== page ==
Swedes have a reputation as a nation of orderly queuers. But it doesn't take long living here before you realise that for things that matter - housing, schools, health treatment - there are ways of jumping the line.

OPINION: How I learned that Sweden is a nation of secret queue-jumpers

Soon after my daughter was born, I emailed Malmö’s sought after daycare cooperatives to get on their waiting lists. 

I didn’t get an answer from any of them, so a year later, I began dropping her off at the daycare allotted to us by the municipality. 

It was housed in a concrete structure so grim-looking that it was used as the gritty backdrop to the police station in The Bridge, the Scandinavian Noir crime drama based in Malmö. Getting there involved taking a lift that frequently smelled of urine. The rooftop playground was (after we had left) used by local dealers to stash drugs.

But to be fair, it was close to our house and in other ways, perfectly adequate. 

A year later, though, I got a call from one of the cooperatives I had emailed. My daughter Eira was next in line. Did I want to come to meet the staff and existing parents?

When I arrived, I discovered I wasn’t alone. My friend, a Swede looking to establish herself in Malmö after a decade in London, was there, as were several others.

Listen to a discussion about queue-jumping on Sweden in Focus, The Local’s podcast. 

Click HERE to listen to Sweden in Focus on Apple Podcasts, Spotify or Google Podcasts.

I soon had a distinct feeling of being outmanoeuvered, as I watched her identify the parents in charge of new intakes and get to work on them, asking intelligent questions, demonstrating her engagement, and generally turning on the charm. 

A few days later I discovered that, even though I’d been told Eira was top of the list, my friend’s son had got the place. 

This was my first lesson in Swedish queuing, and it is a pattern I’ve seen time and time again.

Swedes, I’ve learned, generally respect a queue if it’s visible, physical, and not about anything particularly important. But when it comes to waiting lists for things such as housing, schools, and healthcare, many people, perhaps even most, will work their contacts, pull strings, find loopholes, if it helps them jump the line. 

When it was time for the children of the parents I knew to go to school, several of them — all otherwise upstanding law-abiding people — temporarily registered themselves at the addresses of friends who lived near the desirable municipal options, and then, after their children got places, moved back.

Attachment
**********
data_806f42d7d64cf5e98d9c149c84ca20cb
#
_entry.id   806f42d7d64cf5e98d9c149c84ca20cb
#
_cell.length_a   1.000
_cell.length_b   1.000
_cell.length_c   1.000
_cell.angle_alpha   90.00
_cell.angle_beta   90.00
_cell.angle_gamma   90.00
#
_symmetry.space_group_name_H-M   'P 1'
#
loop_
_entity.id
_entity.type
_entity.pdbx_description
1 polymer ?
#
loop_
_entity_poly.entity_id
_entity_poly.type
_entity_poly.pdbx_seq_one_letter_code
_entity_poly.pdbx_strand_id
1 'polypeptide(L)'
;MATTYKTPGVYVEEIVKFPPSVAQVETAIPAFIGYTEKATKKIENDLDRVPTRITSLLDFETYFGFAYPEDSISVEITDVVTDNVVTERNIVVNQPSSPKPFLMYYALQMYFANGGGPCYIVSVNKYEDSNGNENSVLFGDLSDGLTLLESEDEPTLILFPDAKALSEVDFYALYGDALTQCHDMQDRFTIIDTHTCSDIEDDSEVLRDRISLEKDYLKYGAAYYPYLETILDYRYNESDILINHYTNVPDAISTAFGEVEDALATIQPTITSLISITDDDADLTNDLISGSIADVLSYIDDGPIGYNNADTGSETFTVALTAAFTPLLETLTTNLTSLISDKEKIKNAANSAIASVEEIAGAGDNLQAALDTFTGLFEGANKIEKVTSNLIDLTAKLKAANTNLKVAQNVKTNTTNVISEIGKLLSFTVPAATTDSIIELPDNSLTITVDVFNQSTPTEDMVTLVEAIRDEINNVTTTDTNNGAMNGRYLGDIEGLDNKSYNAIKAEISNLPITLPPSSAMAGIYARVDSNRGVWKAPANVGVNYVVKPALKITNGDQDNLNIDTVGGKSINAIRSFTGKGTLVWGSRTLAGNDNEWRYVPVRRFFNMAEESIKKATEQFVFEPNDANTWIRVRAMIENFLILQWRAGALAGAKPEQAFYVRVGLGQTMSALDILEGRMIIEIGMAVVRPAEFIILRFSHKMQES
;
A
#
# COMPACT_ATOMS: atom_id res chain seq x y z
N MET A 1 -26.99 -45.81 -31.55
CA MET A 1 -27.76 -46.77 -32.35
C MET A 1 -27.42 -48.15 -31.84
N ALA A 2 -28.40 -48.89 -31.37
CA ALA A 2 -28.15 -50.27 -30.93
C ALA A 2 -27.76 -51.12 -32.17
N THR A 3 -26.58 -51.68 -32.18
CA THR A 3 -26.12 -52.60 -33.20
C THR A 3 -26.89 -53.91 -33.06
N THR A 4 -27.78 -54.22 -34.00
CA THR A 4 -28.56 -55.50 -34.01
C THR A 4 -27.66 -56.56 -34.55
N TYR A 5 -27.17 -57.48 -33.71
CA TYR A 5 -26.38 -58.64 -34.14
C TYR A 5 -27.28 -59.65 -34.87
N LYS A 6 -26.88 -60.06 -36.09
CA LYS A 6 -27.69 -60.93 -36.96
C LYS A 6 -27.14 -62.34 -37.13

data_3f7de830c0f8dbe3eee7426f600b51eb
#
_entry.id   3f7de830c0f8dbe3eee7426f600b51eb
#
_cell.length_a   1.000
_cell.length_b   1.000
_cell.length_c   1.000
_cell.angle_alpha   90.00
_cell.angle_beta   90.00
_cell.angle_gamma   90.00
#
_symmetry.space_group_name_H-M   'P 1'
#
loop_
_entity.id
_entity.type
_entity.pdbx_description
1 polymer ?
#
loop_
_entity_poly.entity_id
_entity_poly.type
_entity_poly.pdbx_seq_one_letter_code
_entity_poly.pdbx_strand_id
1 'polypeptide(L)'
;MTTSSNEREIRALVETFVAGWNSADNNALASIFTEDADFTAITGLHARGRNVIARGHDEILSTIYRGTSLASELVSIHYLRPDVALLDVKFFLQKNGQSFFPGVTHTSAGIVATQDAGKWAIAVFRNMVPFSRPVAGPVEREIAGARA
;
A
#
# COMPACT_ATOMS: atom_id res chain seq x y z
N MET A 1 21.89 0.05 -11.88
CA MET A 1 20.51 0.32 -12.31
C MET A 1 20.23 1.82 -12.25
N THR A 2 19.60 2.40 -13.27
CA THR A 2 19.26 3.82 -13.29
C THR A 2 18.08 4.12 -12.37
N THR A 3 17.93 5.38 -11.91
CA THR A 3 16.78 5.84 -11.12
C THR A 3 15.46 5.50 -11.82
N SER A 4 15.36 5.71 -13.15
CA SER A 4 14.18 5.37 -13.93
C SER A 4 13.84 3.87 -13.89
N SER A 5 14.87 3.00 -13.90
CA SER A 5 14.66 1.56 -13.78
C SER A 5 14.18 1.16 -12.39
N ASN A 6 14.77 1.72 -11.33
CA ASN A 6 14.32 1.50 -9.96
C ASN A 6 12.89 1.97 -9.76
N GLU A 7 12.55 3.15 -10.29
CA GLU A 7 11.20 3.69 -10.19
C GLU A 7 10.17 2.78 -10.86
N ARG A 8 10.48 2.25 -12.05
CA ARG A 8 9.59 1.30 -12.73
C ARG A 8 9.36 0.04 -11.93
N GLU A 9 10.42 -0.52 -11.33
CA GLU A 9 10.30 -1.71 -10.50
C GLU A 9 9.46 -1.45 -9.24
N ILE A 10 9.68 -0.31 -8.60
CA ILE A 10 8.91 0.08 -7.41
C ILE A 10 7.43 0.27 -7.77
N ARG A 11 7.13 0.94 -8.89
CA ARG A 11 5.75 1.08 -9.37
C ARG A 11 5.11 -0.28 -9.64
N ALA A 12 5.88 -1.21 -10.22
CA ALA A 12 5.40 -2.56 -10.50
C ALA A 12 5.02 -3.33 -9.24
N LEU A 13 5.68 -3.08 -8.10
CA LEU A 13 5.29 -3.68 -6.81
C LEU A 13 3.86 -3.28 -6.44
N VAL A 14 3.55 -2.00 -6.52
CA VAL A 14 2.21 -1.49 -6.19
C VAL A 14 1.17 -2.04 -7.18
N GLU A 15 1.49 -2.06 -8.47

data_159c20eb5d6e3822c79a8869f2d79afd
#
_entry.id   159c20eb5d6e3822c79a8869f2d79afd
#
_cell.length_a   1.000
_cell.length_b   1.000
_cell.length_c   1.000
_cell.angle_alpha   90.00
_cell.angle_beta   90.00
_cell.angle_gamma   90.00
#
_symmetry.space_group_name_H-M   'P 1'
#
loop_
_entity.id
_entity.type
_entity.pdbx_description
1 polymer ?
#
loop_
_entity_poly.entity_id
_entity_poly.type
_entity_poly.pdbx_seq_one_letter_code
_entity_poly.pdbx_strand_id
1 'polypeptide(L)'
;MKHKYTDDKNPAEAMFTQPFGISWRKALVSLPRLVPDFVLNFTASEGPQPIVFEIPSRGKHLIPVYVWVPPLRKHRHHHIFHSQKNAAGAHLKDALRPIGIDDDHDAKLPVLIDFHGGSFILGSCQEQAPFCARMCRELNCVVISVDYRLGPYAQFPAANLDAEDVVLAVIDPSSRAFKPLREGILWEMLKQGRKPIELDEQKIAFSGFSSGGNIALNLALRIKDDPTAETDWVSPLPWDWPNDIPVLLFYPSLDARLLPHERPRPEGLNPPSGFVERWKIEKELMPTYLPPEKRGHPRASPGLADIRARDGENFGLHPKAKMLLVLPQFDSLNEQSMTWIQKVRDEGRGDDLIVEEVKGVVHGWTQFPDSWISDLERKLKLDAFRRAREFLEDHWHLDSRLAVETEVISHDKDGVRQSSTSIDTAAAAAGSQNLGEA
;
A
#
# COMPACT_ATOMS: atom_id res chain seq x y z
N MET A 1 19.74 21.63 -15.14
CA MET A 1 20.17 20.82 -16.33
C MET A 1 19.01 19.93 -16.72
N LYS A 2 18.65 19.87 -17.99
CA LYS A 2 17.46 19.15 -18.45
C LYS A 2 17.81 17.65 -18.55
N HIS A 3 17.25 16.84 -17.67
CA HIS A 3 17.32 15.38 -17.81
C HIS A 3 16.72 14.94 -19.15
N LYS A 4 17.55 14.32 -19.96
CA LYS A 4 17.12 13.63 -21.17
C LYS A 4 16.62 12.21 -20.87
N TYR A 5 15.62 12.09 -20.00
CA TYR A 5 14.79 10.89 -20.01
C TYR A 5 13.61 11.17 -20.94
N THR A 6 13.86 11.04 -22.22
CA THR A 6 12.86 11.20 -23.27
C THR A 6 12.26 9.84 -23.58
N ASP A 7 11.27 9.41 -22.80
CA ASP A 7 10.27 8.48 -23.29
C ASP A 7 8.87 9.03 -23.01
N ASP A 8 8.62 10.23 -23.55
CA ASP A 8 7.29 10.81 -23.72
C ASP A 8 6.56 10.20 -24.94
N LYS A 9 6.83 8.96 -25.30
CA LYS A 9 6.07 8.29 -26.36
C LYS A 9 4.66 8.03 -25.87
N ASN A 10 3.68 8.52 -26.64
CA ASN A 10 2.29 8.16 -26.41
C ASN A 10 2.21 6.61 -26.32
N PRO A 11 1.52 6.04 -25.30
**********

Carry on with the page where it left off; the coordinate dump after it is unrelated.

When I protested weakly that by doing this were depriving someone else’s child of their rightful place, they simply shrugged. 

When Eira joined Malmöflickorna, a dance gymnastics troupe that is a kind of Malmö institution, the other parents whispered to me that joining the troupe helped you get your child into Bladins, Malmö’s most exclusive free school, as the troupe had longstanding links. 

When it comes to accessing health treatment, I’ve learned, it doesn’t pay to stoically wait in line. When I was recently sent for a scan, I immediately rang up the clinic my primary health care centre had chosen for me. The receptionist spotted a time that had just become free the next day, and slotted me in, saving what could have been months of waiting. 

If you’re looking to buy a house, I’m told it pays to develop good relationships with estate agents, as sometimes they will sell a house without even listing it. And there are all sorts of ways to jump the long rental queues in Swedish cities, some involving paying money, some simply exploiting contacts. 

I’m not, myself, much of an operator, but I’ve also learned to take advantage of any opportunities that crop up. 

A year after we had lost our battle for the daycare place, the same Swedish friend got in touch. She had managed to upgrade to an even more sought-after cooperative. (This one has had world-famous novelists and Oscar-contending film directors as present and former parents.)

There was a place free, and she was in charge of the queue. Did we want it for Eira? The queue at this daycare, I soon discovered, was pure fiction. The municipality has since cracked down, but at the time, places went to the friends and contacts of whichever parents happened to be on the board, or failing that, to people in the queue who seemed the right kind of person. 

It didn’t seem right, but of course, we took the place. 

SHOW COMMENTS